Officials at the University of California, Berkeley (search), said Saturday they would ease their ban on some students from SARS-affected areas of Asia who have signed up to attend summer school.

Berkeley Chancellor Robert Berdahl said the school will now welcome about 80 students from Taiwan, China and Hong Kong who have enrolled in core academic classes which begin May 27. Severe acute respiratory syndrome has killed hundreds of people those countries.

But the school will maintain its ban on nearly 600 students who had enrolled in English as a second language classes through a UC extension program. Though that ban could still be lifted, the school is refunding payments received from those students.

"Our plan was modified to provide as much opportunity as we can to students that we value and to make certain that we do so in accordance with (federal health) guidelines," Berdahl told reporters Saturday.

Since announcing the ban a week ago, the school has come under scrutiny for what critics dubbed an overreaction. Chinese for Affirmative Action (search), a civil rights group, called on Berdahl to reconsider, saying the ban was discriminatory and too broad.

Berkeley's ban went further than other U.S. universities, which have struggled over accommodating students from countries where the little-understood disease is still spreading. Other schools have canceled Asian summer study programs, advised researchers to shelve cooperative projects with Chinese scholars and asked Asian students to abandon plans to return home after final exams.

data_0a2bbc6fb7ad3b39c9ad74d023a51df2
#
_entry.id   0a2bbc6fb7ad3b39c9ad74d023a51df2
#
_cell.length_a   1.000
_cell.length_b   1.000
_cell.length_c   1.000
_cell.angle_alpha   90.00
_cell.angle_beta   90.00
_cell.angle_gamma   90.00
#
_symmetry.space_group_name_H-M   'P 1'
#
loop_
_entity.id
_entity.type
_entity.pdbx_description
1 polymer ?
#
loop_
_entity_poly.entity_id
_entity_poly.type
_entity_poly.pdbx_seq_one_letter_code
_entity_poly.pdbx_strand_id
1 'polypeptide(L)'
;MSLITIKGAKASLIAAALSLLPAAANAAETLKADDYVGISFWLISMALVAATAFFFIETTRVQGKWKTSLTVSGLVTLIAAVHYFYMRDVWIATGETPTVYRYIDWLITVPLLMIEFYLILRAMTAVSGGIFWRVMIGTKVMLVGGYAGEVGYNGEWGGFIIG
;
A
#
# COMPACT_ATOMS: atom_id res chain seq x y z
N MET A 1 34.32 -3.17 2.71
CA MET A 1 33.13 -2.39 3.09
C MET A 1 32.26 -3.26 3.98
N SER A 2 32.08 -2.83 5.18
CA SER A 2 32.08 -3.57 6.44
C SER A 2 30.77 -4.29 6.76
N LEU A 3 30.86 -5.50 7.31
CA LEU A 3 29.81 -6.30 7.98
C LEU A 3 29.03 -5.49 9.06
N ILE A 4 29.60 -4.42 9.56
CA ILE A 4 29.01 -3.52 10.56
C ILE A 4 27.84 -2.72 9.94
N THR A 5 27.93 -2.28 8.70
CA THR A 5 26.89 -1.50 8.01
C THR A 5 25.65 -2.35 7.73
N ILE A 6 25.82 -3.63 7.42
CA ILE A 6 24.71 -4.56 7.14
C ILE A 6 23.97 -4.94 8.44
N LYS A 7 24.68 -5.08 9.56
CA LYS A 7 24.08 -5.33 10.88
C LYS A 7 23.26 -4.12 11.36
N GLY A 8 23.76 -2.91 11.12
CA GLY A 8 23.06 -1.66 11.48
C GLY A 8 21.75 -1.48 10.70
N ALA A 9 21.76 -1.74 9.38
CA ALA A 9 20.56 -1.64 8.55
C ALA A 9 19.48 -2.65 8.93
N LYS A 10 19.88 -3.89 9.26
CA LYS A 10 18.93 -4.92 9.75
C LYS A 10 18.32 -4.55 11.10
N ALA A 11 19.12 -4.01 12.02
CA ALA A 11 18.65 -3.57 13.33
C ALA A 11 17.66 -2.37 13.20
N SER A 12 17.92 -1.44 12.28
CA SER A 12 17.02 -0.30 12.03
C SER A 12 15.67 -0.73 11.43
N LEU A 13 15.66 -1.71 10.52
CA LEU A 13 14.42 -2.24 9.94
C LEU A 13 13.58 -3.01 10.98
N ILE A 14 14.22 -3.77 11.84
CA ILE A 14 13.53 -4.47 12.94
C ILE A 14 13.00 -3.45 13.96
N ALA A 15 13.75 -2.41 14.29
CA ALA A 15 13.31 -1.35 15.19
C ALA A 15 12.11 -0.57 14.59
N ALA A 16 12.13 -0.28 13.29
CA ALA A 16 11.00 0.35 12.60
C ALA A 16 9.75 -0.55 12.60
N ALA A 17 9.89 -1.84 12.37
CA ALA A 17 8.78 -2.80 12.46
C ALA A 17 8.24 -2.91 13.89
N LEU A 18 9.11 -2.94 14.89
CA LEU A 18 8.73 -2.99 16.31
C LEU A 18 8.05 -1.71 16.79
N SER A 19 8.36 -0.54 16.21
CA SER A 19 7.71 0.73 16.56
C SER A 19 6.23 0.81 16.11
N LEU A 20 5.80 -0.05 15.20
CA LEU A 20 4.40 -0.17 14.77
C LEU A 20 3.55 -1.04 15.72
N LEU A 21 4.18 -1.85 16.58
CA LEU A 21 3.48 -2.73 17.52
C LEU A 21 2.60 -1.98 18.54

SARS (search) has killed more than 500 people and infected 7,200 others worldwide. Hardest hit have been mainland China and Hong Kong, which between them have reported 447 deaths.

There have been no cases of SARS at UC Berkeley, which has about 700 undergraduate and graduate students now enrolled on campus from the Asian regions hit hardest by SARS. The school anticipates fewer than 100 new students from those areas this fall.

In a separate development, a consortium of 27 universities nationwide has canceled its summer study program in China because of SARS, officials said.

Carmelo Urza, head of the University Studies Abroad Consortium based at the University of Nevada, Reno, said he was concerned by an enrollment drop in the program set to begin June 1 in Chengdu.

Only about nine students signed up to study in Chengdu this summer, compared with the more than 30 students that typically take part in the program there, Urza said. The consortium has about 1,850 students studying this year in 19 countries.